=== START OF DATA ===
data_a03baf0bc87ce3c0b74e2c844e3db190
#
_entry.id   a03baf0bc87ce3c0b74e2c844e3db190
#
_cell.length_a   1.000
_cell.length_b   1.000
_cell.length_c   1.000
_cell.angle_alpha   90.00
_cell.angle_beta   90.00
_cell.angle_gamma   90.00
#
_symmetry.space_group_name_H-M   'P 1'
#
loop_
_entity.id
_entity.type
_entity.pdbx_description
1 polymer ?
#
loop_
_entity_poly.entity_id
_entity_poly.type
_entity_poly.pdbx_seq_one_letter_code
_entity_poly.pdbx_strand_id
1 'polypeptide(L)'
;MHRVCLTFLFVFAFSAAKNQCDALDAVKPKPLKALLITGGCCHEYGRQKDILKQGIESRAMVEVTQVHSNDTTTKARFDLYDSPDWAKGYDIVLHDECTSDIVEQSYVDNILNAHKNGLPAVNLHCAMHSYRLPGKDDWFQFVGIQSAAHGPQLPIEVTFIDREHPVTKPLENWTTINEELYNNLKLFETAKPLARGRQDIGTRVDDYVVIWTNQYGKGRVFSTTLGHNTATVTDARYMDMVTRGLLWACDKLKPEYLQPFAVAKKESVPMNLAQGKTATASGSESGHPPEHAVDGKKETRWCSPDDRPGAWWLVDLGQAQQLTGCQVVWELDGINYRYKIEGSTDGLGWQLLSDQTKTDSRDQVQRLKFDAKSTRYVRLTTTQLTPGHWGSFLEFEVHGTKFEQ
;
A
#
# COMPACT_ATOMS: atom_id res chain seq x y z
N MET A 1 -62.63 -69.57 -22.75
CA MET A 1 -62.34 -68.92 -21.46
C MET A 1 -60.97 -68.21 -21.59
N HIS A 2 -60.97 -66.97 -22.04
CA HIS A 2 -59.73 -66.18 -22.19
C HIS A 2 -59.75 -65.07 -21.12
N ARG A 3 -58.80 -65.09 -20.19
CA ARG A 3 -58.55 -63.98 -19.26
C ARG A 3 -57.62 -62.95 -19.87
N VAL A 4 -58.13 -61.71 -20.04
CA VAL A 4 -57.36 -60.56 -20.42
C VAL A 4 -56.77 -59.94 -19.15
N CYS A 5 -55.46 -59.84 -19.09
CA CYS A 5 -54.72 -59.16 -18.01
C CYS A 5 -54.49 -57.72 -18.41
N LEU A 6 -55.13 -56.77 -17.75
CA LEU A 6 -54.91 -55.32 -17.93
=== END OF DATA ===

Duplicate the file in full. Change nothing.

data_a03baf0bc87ce3c0b74e2c844e3db190
#
_entry.id   a03baf0bc87ce3c0b74e2c844e3db190
#
_cell.length_a   1.000
_cell.length_b   1.000
_cell.length_c   1.000
_cell.angle_alpha   90.00
_cell.angle_beta   90.00
_cell.angle_gamma   90.00
#
_symmetry.space_group_name_H-M   'P 1'
#
loop_
_entity.id
_entity.type
_entity.pdbx_description
1 polymer ?
#
loop_
_entity_poly.entity_id
_entity_poly.type
_entity_poly.pdbx_seq_one_letter_code
_entity_poly.pdbx_strand_id
1 'polypeptide(L)'
;MHRVCLTFLFVFAFSAAKNQCDALDAVKPKPLKALLITGGCCHEYGRQKDILKQGIESRAMVEVTQVHSNDTTTKARFDLYDSPDWAKGYDIVLHDECTSDIVEQSYVDNILNAHKNGLPAVNLHCAMHSYRLPGKDDWFQFVGIQSAAHGPQLPIEVTFIDREHPVTKPLENWTTINEELYNNLKLFETAKPLARGRQDIGTRVDDYVVIWTNQYGKGRVFSTTLGHNTATVTDARYMDMVTRGLLWACDKLKPEYLQPFAVAKKESVPMNLAQGKTATASGSESGHPPEHAVDGKKETRWCSPDDRPGAWWLVDLGQAQQLTGCQVVWELDGINYRYKIEGSTDGLGWQLLSDQTKTDSRDQVQRLKFDAKSTRYVRLTTTQLTPGHWGSFLEFEVHGTKFEQ
;
A
#
# COMPACT_ATOMS: atom_id res chain seq x y z
N MET A 1 -62.63 -69.57 -22.75
CA MET A 1 -62.34 -68.92 -21.46
C MET A 1 -60.97 -68.21 -21.59
N HIS A 2 -60.97 -66.97 -22.04
CA HIS A 2 -59.73 -66.18 -22.19
C HIS A 2 -59.75 -65.07 -21.12
N ARG A 3 -58.80 -65.09 -20.19
CA ARG A 3 -58.55 -63.98 -19.26
C ARG A 3 -57.62 -62.95 -19.87
N VAL A 4 -58.13 -61.71 -20.04
CA VAL A 4 -57.36 -60.56 -20.42
C VAL A 4 -56.77 -59.94 -19.15
N CYS A 5 -55.46 -59.84 -19.09
CA CYS A 5 -54.72 -59.16 -18.01
C CYS A 5 -54.49 -57.72 -18.41
N LEU A 6 -55.13 -56.77 -17.75
CA LEU A 6 -54.91 -55.32 -17.93